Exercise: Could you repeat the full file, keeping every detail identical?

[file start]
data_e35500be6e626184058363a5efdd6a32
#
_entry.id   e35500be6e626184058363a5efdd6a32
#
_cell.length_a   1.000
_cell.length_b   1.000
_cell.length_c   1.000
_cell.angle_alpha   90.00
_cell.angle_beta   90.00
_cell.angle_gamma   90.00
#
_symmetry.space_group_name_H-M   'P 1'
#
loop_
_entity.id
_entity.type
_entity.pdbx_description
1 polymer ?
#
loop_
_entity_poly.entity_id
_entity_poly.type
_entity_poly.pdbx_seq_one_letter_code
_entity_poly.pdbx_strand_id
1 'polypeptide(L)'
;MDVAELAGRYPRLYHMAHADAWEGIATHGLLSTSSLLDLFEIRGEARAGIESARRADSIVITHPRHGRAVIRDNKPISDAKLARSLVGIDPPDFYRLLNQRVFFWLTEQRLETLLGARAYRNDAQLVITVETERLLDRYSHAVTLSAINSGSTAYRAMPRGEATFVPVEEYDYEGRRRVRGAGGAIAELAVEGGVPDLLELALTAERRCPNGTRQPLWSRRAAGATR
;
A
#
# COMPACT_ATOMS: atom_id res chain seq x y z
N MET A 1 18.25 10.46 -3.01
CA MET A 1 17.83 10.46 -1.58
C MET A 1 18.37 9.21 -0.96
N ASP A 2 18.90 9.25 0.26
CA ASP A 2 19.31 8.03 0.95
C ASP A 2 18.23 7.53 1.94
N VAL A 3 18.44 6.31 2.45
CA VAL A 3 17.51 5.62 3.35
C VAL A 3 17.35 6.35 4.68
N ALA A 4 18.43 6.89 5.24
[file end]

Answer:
data_e35500be6e626184058363a5efdd6a32
#
_entry.id   e35500be6e626184058363a5efdd6a32
#
_cell.length_a   1.000
_cell.length_b   1.000
_cell.length_c   1.000
_cell.angle_alpha   90.00
_cell.angle_beta   90.00
_cell.angle_gamma   90.00
#
_symmetry.space_group_name_H-M   'P 1'
#
loop_
_entity.id
_entity.type
_entity.pdbx_description
1 polymer ?
#
loop_
_entity_poly.entity_id
_entity_poly.type
_entity_poly.pdbx_seq_one_letter_code
_entity_poly.pdbx_strand_id
1 'polypeptide(L)'
;MDVAELAGRYPRLYHMAHADAWEGIATHGLLSTSSLLDLFEIRGEARAGIESARRADSIVITHPRHGRAVIRDNKPISDAKLARSLVGIDPPDFYRLLNQRVFFWLTEQRLETLLGARAYRNDAQLVITVETERLLDRYSHAVTLSAINSGSTAYRAMPRGEATFVPVEEYDYEGRRRVRGAGGAIAELAVEGGVPDLLELALTAERRCPNGTRQPLWSRRAAGATR
;
A
#
# COMPACT_ATOMS: atom_id res chain seq x y z
N MET A 1 18.25 10.46 -3.01
CA MET A 1 17.83 10.46 -1.58
C MET A 1 18.37 9.21 -0.96
N ASP A 2 18.90 9.25 0.26
CA ASP A 2 19.31 8.03 0.95
C ASP A 2 18.23 7.53 1.94
N VAL A 3 18.44 6.31 2.45
CA VAL A 3 17.51 5.62 3.35
C VAL A 3 17.35 6.35 4.68
N ALA A 4 18.43 6.89 5.24